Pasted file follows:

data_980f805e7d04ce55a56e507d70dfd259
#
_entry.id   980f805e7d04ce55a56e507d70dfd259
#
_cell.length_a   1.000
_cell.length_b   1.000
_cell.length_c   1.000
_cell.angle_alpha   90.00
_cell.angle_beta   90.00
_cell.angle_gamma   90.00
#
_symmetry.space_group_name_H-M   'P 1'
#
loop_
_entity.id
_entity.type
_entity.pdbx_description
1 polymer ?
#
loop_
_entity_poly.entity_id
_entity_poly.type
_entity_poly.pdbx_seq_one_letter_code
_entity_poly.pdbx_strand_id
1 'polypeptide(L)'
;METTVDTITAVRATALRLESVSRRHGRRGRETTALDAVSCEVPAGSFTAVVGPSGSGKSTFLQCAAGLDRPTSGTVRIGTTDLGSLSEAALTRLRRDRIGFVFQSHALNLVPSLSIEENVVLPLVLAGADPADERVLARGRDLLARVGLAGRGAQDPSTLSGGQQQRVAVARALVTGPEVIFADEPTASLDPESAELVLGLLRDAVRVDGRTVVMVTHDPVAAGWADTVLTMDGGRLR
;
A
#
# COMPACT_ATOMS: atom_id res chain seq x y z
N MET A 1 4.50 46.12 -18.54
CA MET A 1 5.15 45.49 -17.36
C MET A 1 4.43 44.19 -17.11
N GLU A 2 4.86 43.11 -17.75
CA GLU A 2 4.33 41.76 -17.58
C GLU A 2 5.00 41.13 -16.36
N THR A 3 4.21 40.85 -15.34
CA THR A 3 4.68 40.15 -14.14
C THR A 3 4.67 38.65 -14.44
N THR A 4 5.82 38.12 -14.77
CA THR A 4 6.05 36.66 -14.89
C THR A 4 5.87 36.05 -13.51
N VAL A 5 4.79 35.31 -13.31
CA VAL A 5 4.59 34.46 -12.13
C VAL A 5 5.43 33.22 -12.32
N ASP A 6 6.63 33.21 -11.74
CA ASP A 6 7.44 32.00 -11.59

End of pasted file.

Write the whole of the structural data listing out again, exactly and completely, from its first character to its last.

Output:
data_980f805e7d04ce55a56e507d70dfd259
#
_entry.id   980f805e7d04ce55a56e507d70dfd259
#
_cell.length_a   1.000
_cell.length_b   1.000
_cell.length_c   1.000
_cell.angle_alpha   90.00
_cell.angle_beta   90.00
_cell.angle_gamma   90.00
#
_symmetry.space_group_name_H-M   'P 1'
#
loop_
_entity.id
_entity.type
_entity.pdbx_description
1 polymer ?
#
loop_
_entity_poly.entity_id
_entity_poly.type
_entity_poly.pdbx_seq_one_letter_code
_entity_poly.pdbx_strand_id
1 'polypeptide(L)'
;METTVDTITAVRATALRLESVSRRHGRRGRETTALDAVSCEVPAGSFTAVVGPSGSGKSTFLQCAAGLDRPTSGTVRIGTTDLGSLSEAALTRLRRDRIGFVFQSHALNLVPSLSIEENVVLPLVLAGADPADERVLARGRDLLARVGLAGRGAQDPSTLSGGQQQRVAVARALVTGPEVIFADEPTASLDPESAELVLGLLRDAVRVDGRTVVMVTHDPVAAGWADTVLTMDGGRLR
;
A
#
# COMPACT_ATOMS: atom_id res chain seq x y z
N MET A 1 4.50 46.12 -18.54
CA MET A 1 5.15 45.49 -17.36
C MET A 1 4.43 44.19 -17.11
N GLU A 2 4.86 43.11 -17.75
CA GLU A 2 4.33 41.76 -17.58
C GLU A 2 5.00 41.13 -16.36
N THR A 3 4.21 40.85 -15.34
CA THR A 3 4.68 40.15 -14.14
C THR A 3 4.67 38.65 -14.44
N THR A 4 5.82 38.12 -14.77
CA THR A 4 6.05 36.66 -14.89
C THR A 4 5.87 36.05 -13.51
N VAL A 5 4.79 35.31 -13.31
CA VAL A 5 4.59 34.46 -12.13
C VAL A 5 5.43 33.22 -12.32
N ASP A 6 6.63 33.21 -11.74
CA ASP A 6 7.44 32.00 -11.59